One of the problems I needed to deal with as soon as we returned from our cruise was the problem of our panga. We told Bill & Paula Tucker to use our boat at least occasionally while we were gone. Bill reported that it felt like the prop was slipping. It was fine up to ~4000 rpm but then slipped and jerked and wouldn't go faster. No problem, I thought. I have a brand new prop sitting at home. I'll just swap it out and all is good. So, the other day, I did that. It only took a half hour or so and I was out testing it. Oops. I see what Bill meant about it slipping. The engine seemed fine, but the boat hesitated and jerked and wouldn't get up on a plane. New prop did not solve the problem. If the engine was OK (it certainly seemed to be) and the prop was OK (brand new), that left only the lower unit. That was likely to be a BIG problem ($$$). Reluctantly, I made an appointment with Frank, a local mechanic who has done real well by Bill fixing his outboard, and motored SLOWLY in to town. As Frank got in the boat, he remarked that the bottom was dirty. Well, it had been sitting for nearly 3 months and the bottom paint is obviously past its prime, but that was a little problem that I could deal with later. I was worried about the BIG problem, so we went for a test drive. Frank sat on the back and watched the motor and prop as I drove slowly and then attempted to accelerate. Once I had shown him my BIG problem, he said, "No problem. You got a dirty boat." What? He eventually got me to understand that there was so much growth on the bottom of the boat that when it tried to plane, the growth caused cavitation directly in front of the prop which was causing the slippage. For $40, he had a friend clean the boat inside as well as out and it now runs like a charm. BIG problem, little problem, NO problem! That's the way I like it.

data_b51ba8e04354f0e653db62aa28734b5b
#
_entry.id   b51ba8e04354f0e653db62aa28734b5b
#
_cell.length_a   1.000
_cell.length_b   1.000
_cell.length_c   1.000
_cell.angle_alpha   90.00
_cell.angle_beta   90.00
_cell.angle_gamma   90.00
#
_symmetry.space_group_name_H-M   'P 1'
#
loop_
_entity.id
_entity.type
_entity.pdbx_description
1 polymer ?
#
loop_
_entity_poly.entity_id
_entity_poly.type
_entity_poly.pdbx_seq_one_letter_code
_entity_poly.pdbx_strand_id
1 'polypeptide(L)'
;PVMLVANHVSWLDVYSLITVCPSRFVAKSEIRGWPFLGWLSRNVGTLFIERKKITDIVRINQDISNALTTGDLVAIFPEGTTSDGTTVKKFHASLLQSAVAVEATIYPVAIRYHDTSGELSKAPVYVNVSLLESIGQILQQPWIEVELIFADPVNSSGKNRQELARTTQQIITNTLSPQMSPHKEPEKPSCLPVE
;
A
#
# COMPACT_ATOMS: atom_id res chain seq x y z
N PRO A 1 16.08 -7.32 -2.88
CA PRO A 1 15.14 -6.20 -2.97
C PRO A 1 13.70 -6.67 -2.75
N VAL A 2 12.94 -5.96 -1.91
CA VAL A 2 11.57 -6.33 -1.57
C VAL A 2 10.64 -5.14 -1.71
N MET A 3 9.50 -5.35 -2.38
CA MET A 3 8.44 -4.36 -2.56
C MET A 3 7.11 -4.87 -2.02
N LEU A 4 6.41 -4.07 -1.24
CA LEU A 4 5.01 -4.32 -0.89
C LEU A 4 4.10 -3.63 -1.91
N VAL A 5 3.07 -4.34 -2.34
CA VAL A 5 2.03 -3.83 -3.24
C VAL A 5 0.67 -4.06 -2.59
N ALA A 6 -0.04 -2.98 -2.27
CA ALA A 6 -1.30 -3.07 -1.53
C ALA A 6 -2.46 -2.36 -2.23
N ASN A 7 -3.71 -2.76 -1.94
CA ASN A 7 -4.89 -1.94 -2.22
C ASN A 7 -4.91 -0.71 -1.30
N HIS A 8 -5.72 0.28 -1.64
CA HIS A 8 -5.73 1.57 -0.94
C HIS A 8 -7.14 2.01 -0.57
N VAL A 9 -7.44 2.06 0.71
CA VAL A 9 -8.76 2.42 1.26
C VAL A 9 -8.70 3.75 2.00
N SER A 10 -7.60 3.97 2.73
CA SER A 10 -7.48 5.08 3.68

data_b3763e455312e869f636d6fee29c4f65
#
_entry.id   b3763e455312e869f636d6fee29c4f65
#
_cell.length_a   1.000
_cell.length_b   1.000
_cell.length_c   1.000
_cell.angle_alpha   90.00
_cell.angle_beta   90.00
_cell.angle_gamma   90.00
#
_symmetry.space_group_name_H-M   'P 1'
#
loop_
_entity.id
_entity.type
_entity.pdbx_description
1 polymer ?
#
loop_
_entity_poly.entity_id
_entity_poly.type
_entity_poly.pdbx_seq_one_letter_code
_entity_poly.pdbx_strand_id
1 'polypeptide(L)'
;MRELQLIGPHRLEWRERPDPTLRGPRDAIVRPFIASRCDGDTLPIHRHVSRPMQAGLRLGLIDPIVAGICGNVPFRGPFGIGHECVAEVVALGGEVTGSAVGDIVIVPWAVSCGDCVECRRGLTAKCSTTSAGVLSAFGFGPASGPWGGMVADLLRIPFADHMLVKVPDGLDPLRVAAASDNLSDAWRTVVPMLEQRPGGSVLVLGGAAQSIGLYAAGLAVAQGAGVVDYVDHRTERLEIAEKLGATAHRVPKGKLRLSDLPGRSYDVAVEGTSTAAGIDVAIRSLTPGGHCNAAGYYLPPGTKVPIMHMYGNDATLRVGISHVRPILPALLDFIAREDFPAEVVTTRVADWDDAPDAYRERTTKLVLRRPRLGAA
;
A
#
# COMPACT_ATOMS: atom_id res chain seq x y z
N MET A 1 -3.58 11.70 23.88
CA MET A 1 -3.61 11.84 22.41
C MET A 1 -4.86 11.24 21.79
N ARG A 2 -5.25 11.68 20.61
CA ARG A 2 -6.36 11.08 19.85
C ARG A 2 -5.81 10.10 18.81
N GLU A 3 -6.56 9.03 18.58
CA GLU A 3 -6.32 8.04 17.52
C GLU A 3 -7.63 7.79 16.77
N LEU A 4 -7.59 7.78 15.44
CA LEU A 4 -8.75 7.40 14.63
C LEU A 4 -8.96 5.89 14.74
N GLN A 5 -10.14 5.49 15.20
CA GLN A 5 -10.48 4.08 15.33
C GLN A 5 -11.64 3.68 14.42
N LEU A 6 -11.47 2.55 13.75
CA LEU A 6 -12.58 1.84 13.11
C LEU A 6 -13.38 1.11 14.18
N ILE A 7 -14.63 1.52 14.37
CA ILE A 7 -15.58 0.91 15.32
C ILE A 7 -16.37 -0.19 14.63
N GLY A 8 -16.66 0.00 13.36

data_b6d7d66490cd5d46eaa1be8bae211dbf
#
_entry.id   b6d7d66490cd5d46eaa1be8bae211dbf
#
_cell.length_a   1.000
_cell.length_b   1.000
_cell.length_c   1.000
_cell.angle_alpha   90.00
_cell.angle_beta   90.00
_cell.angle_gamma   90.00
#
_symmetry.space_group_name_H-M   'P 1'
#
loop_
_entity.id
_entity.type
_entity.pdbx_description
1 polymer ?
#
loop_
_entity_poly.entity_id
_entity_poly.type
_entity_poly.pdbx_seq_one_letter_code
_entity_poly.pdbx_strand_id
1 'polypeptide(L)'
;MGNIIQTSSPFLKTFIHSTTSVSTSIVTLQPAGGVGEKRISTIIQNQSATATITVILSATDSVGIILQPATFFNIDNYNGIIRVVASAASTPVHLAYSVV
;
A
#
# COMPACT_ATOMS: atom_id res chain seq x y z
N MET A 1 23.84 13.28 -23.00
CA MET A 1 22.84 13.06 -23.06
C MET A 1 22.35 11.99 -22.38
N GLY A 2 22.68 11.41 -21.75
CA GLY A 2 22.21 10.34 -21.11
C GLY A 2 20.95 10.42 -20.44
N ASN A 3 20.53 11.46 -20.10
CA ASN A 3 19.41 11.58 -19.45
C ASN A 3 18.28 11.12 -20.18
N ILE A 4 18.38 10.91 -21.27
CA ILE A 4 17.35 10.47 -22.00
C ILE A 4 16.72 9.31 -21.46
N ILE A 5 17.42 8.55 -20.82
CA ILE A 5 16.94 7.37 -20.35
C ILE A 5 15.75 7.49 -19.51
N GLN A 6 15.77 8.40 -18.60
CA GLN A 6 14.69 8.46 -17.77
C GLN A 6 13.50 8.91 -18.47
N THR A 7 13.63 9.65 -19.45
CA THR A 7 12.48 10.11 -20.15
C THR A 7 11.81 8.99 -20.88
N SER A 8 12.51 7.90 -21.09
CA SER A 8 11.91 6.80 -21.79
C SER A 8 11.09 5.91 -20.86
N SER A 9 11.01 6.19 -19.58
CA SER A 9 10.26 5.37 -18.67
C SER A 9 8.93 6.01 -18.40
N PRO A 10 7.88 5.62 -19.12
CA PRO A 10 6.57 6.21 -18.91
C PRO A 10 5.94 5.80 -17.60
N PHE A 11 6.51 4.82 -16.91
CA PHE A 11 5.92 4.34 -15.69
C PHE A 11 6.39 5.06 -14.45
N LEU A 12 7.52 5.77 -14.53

In Summary.
Mark
06/10/2012, Discovery Bay, Bocas del Toro, Panama